RegSol Blog

Data Protection Commission Inquiries

August 2023

1) Inquiry Concerning the Department of Health – June 2023

The Data Protection Commission (“DPC”) has imposed a fine of €22,500 on the Department of Health (“DoH”) after completing an inquiry into certain aspects of it’s processing of personal data in 29 litigation files.

The DPCs statutory inquiry was commenced following public allegations in 2021 that the DoH had unlawfully collected and processed personal data about plaintiffs and their families in the context of litigation surrounding the plaintiff special education needs.

The DPC concluded that the DoH did not infringe Data Protection law by seeking information about the services that were being provided to plaintiffs, however, the DoH did infringe data protection law by asking broad questions that resulted in the provision of sensitive information about the private lives of plaintiffs and their families. The DoH had no lawful basis for processing such data, and also did so in breach of the data minimisation principle.

The DPC imposed the fine of €22,500 for the DoH's infringements of Articles 5(1)(c) (data minimisation principle), 6(1) and 9(1) (lawful basis requirements), 6(4) GDPR (further compatible processing requirements). The DPC also issued a reprimand on the DoH in respect of these infringements, as well as for infringements of Articles 5(1)(c) and 32(1) (security obligations) and 14 (transparency obligations). In addition, the DPC imposed a ban on the DoH processing the excessive personal data and special category data in the litigation files in question for the purposes of determining an appropriate time to settle a case.

For more information, the full decision can be found HERE.

2) Inquiry concerning Airbnb Ireland – June 2023

The DPC has published the final decision, issued on 21st June 2023 in which it imposed a reprimand and corrective measures on Airbnb Ireland UC for violations of the GDPR. The SDPC commences its inquiry following a complaint that Airbnb Ireland had unlawfully requested a copy of the complainants ID to verify their identify, which had not previously been requested by Airbnb. Initial attempts by the complainant to verify their identify had been rejected by Airbnb as the ID provided did not meet their criteria. The complaint contented that this went against the principles of data minimisation and that Airbnb also failed to comply with the principles of transparency and provision of information.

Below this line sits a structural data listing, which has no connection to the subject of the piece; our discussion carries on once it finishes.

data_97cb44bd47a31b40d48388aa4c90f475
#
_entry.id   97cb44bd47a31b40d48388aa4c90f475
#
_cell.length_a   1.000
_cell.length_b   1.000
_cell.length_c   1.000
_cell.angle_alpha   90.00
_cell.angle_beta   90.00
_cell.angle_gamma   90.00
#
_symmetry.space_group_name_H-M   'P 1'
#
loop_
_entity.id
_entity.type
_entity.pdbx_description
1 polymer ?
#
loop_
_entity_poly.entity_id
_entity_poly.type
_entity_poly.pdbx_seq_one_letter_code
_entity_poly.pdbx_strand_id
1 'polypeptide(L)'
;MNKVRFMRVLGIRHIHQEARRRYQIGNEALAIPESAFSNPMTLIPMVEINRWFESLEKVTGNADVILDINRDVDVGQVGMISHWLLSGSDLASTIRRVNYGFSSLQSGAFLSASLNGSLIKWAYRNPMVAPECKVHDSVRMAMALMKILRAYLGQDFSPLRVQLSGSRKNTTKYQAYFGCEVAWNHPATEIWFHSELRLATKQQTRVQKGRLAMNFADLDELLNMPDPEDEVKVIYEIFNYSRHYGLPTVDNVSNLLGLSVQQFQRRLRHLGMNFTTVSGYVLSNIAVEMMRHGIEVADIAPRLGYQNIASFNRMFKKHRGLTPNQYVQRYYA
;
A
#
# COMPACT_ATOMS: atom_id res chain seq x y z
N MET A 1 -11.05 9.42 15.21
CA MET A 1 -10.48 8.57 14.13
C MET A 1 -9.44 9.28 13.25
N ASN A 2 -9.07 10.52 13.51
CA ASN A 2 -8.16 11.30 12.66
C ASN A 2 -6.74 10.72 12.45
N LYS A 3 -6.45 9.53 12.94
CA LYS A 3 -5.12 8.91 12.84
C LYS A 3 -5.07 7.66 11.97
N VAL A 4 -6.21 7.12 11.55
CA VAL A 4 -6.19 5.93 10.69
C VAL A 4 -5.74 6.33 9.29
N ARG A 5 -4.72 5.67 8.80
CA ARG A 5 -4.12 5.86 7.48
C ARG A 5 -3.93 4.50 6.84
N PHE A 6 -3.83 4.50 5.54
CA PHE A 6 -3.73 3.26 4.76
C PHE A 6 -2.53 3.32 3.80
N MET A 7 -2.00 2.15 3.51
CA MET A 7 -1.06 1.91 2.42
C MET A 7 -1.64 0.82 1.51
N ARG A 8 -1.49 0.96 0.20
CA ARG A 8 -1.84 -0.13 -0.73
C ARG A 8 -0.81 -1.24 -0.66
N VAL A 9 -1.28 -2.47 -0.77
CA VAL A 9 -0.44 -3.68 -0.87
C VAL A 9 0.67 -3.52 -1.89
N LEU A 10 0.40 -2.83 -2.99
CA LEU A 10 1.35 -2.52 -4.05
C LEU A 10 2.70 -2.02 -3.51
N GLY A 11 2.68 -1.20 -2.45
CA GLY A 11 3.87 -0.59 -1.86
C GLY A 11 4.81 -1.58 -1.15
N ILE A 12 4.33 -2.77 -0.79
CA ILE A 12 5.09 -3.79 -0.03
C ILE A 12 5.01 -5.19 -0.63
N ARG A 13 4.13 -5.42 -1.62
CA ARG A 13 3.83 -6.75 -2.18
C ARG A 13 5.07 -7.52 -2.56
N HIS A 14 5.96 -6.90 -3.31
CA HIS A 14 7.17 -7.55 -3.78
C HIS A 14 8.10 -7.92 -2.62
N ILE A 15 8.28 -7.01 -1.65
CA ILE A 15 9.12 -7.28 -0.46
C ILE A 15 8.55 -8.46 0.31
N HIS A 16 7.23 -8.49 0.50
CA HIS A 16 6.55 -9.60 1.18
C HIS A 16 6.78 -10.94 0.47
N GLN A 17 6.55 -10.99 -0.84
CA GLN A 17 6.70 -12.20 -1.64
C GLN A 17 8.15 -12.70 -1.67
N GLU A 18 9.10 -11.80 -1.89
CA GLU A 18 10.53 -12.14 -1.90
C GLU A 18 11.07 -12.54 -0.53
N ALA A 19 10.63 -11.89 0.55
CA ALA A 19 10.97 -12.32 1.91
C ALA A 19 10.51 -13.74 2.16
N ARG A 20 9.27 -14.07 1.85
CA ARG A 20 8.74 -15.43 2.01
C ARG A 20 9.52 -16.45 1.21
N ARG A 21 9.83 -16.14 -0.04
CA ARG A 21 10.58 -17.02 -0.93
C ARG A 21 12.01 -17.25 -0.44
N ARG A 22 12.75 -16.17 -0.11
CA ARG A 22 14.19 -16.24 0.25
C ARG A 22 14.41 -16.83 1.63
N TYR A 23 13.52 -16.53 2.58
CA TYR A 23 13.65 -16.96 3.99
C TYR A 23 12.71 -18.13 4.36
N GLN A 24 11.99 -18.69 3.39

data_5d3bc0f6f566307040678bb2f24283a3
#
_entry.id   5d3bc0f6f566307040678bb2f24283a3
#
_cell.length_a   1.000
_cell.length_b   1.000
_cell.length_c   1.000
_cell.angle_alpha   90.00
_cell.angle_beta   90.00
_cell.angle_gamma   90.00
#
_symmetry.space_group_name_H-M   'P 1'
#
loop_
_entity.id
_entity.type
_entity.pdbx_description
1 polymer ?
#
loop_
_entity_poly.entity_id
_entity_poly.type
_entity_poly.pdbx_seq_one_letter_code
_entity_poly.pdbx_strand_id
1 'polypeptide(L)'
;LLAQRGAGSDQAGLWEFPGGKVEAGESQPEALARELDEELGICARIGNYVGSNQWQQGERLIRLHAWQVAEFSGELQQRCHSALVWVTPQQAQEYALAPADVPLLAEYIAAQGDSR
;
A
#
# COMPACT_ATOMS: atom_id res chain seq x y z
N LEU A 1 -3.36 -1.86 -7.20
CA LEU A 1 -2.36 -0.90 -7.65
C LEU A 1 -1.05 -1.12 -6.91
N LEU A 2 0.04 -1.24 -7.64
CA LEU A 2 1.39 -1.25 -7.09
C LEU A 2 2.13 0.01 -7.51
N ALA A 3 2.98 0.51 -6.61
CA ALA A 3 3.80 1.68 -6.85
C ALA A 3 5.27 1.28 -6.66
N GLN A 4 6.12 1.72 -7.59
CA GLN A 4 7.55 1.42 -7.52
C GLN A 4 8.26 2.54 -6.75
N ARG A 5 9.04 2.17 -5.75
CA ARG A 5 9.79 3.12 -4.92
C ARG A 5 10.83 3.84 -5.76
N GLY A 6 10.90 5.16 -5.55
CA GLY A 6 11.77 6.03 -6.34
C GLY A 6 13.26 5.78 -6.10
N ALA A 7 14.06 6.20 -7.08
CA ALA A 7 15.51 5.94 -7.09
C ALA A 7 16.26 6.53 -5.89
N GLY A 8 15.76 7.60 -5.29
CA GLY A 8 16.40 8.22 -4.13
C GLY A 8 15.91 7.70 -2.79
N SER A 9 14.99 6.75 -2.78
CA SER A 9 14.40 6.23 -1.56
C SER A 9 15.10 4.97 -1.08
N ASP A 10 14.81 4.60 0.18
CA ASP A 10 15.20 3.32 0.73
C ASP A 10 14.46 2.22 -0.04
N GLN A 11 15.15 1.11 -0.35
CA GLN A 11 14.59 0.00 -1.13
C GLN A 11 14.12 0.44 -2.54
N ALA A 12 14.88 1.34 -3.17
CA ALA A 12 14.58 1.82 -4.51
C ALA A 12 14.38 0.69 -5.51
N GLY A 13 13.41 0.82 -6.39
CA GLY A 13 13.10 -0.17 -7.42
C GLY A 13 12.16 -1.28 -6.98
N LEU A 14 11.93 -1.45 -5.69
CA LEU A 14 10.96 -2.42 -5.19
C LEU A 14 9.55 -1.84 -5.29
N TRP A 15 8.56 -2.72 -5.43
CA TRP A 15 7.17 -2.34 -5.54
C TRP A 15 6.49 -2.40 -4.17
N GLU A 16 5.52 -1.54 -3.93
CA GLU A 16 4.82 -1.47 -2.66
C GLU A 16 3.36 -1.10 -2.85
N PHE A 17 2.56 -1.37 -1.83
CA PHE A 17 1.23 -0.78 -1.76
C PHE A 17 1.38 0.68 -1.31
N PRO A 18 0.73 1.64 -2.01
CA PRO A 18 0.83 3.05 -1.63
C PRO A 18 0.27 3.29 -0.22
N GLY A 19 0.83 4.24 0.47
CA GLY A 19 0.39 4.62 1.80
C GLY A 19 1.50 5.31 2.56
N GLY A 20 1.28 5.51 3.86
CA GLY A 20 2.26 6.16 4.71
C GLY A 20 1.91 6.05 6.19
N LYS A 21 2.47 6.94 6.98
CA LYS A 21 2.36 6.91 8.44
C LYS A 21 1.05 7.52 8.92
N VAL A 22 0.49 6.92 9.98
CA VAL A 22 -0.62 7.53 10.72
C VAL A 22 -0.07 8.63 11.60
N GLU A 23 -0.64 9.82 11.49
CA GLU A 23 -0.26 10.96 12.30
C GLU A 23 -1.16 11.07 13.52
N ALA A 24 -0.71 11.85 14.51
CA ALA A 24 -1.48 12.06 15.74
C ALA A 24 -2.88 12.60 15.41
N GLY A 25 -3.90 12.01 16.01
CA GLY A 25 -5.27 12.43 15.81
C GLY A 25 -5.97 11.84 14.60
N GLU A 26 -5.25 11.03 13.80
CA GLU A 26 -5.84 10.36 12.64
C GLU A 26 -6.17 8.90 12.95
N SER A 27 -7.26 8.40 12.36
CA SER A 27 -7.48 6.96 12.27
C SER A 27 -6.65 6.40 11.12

Following its investigation, the DPC found that Airbnb’s retention of a copy of the complainants ID following successful completion of the verification process infringed the principles of data minimisation under Article 5(1)(c) and the principle of storage limitation under Article 5(1)(e). the DPC also found that the continued processing and retention of partially redacted and out of date IDs that had been deemed inadequate or insufficient to verify the identify of the complainant infringed the same principles.

In light of these infringements, the DPC issued a reprimand to Airbnb Ireland. In addition, the DPC made the following orders against Airbnb Ireland to remedy the infringements identified and to prevent similar infringements occurring in the future:

Delete from all of its systems and records the redacted and out of date copies of the complaints IDs
Delete from all of its systems and records the IDs that the complaint uploaded
Revise its internal policies and procedures concerning user verification to endure that

    a. Once the identify of data subjects has been verified to Airbnb Ireland satisfaction, discontinue the         practice of retaining improperly redacted and/or out of date IDs which may be submitted by data            subjects as part of the identify verification process; and

    b. The period for which valid or fraudulent or illegitimate IDs submitted by data subjects as part of            the identity verification process are stored is limited to a strict minimum period.

For more information, the full decision can be found HERE.